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Reducing the Heat Island Effect, Even During Sweater Weather

Post Author: Kerri Provost
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Connecticut Science Center’s Rooftop Garden

The urban heat island effect (UHI) may not be at the forefront of your mind in November. This year-round phenomena is more noticeable in the summer, when cities are anywhere between 1.8 to 5.4°F warmer than surrounding rural areas, on an average day. A 2014 study found Hartford to be, on average, 2.5°F warmer than surrounding rural areas in the summer, and up to 19°F hotter.

How does this happen? Connecticut Science Center’s horticulturalist and manager of the Butterfly Encounter exhibit, Kim Kelly, explains it this way: “Cities are concrete jungles with massive areas of impervious surfaces that absorb heat, or what is referred to as thermal pollution. Those surfaces include roads, sidewalks, buildings, parking lots, and of course, roofs. On a hot sunny summer day, roof and pavement temperatures can be 50-90 degrees hotter than the air.” Shade trees can provide a 20-45°F heat reduction, yet the places that could most benefit from having trees are those without enough of them.

How do trees and other types of vegetation mitigate the heat island effect? “Plants, through a process called transpiration, cool the air by evaporative cooling,” Kim said. At the Connecticut Science Center, “we actually replicate this process in the Butterfly Encounter exhibit with our misting system.”

“Of all the water that plants take up in their roots, less than 5% stays in the plant. The remainder is released via transpiration. Plants also shade the soil or substrate keeping the surface cool,” Kim explained.

The heat island effect does more than make us sweat more. Air conditioners produce waste heat while increasing energy use. This is tied to an increase in air pollution and greenhouse gas emissions, contributing to smog and fine particulate matter, both of which have negative health impacts, such as worsening asthma and emphysema. Carbon emissions contribute to global climate change.

Fortunately, there are ways to reduce the UHI, including by installing cool roofs and planting more trees. The LEED Gold certified Connecticut Science Center has taken a few of these steps by using light-colored, highly-reflective materials on building surfaces and by having not one, but multiple, roof gardens.

It’s easy to forget that the plaza garden is actually a roof garden. It covers a parking garage.

Moving up, you can access Riverview Terrace — a small area of vegetation with views of the Connecticut River — from the Sight and Sound exhibit on the fourth floor. The sixth floor Rooftop Garden, though, is the indisputable star of the Science Center’s outdoor gardens. A dwarf eastern redbud that reaches twelve feet at mature height is one of our rooftop trees. Into winter, the Winterberry adds color with its bright red berries. Other plantings include hyssop, yarrow, and yucca. The list goes on!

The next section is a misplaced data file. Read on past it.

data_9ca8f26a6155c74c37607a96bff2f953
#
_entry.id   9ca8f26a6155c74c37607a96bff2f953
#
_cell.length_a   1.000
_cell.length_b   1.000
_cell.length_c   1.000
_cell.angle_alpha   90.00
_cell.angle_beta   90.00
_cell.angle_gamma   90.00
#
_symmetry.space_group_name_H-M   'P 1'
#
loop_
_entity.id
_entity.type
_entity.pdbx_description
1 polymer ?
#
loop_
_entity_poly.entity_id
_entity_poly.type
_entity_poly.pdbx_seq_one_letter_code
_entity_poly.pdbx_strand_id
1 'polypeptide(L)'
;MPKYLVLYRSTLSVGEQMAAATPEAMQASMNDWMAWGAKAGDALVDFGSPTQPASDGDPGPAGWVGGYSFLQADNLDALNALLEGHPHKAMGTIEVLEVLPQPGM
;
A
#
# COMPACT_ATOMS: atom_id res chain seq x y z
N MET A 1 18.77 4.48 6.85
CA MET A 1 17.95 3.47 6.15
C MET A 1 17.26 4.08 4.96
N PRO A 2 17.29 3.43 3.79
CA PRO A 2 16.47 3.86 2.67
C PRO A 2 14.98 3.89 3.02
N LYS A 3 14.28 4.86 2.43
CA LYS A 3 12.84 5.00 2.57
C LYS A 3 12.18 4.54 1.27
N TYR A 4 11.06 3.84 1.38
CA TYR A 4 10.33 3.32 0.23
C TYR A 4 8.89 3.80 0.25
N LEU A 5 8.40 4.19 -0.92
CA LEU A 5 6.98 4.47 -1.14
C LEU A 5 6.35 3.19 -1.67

Even if the heat of summer, bathing suits, and barbecues feel like a distant memory, rooftop gardens offer us a perk right now: they reduce heat loss in winter. This means reducing energy consumption when it’s frigid. How? Through thoughtful design, a vegetated roof system adds insulation.

Greenhouses at KNOX’s headquarters

The Connecticut Science Center is not alone in trying to reduce the heat island effect in Hartford.

KNOX, a local nonprofit focused on horticulture, expects to plant a total of 600 trees by the end of 2019. KNOX’s Executive Director, Patrick Doyle, says they are doing this to address “health equity issues,” and this is meaningful now with the prevalence of “tree disease” and “losing trees through development.”

With assistance from 100 Travelers employees, KNOX planted 36 maple trees and an apple orchard in Colt Park in October. The community organization has also been focused on planting trees around the newly renovated Swift Factory in Hartford. Doyle says KNOX looks at “locations where they will do the most good” to restore the “urban tree canopy”

Mitigating the heat island effect through planting trees and green roofs takes a village, but there are other benefits to consider, such as the increase in ecological biodiversity and the improvement of stormwater management. It doesn’t hurt that greenery is easy on the eyes.

 

Missing the greens of summer? Visit the Connecticut Science Center’s Butterfly Winter Wonderland. Warm up inside this tropical paradise and enjoy the spirit of the season. We’re introducing new species of magnificent butterflies and beautiful plants.The chrysalises will arrive at the end of November and begin emerging into butterflies early in December. Butterfly Winter Wonderland is here from November 29 through December 31, 2019. See our Upcoming Events page for details. 

 

Kerri Provost is a Communications Research Associate at the Connecticut Science Center who is outdoors whenever possible and is currently attempting to walk every block of Hartford. She co-produces Going/Steady, a podcast about exploring places in the Land of Steady Habits, and beyond.